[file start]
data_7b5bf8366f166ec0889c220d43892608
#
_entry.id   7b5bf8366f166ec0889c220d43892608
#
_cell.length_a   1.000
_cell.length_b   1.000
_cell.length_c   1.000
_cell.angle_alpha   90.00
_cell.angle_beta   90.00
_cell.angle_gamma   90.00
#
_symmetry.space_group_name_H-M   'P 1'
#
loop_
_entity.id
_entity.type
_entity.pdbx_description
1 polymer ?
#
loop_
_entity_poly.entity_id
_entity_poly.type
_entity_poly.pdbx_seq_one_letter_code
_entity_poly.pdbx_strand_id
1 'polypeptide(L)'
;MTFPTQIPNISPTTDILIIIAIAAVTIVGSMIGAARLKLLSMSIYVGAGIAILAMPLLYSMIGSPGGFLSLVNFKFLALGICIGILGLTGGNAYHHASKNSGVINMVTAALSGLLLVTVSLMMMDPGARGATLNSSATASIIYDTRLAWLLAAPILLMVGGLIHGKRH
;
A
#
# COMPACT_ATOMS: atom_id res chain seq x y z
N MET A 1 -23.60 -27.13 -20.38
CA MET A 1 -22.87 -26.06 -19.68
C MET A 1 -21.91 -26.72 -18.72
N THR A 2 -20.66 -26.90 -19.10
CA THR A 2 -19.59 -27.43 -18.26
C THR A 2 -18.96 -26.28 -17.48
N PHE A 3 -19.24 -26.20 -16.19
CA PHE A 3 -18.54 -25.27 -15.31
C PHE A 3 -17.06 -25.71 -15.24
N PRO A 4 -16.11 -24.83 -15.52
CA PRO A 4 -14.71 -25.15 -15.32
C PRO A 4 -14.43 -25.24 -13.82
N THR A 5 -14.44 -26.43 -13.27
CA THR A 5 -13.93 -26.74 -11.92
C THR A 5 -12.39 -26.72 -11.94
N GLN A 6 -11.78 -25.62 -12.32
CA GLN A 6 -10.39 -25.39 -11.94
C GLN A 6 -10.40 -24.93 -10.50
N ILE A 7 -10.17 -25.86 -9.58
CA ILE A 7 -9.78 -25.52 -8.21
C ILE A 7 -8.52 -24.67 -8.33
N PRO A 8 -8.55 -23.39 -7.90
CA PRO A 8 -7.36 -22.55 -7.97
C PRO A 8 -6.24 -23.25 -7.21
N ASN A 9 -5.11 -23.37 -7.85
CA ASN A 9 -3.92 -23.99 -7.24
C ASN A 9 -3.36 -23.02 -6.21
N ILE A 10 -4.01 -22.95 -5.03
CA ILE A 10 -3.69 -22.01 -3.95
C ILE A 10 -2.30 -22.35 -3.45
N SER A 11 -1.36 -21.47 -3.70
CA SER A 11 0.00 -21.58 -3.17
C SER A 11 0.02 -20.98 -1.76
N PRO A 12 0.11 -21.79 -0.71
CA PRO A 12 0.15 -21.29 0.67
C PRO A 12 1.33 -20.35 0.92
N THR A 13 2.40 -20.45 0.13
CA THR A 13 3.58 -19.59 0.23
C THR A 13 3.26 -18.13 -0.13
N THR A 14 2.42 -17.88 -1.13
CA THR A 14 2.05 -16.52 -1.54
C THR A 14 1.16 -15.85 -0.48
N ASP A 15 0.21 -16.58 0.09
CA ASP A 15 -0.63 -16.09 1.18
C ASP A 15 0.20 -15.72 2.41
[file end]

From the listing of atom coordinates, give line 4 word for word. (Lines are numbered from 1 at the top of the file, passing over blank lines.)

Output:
#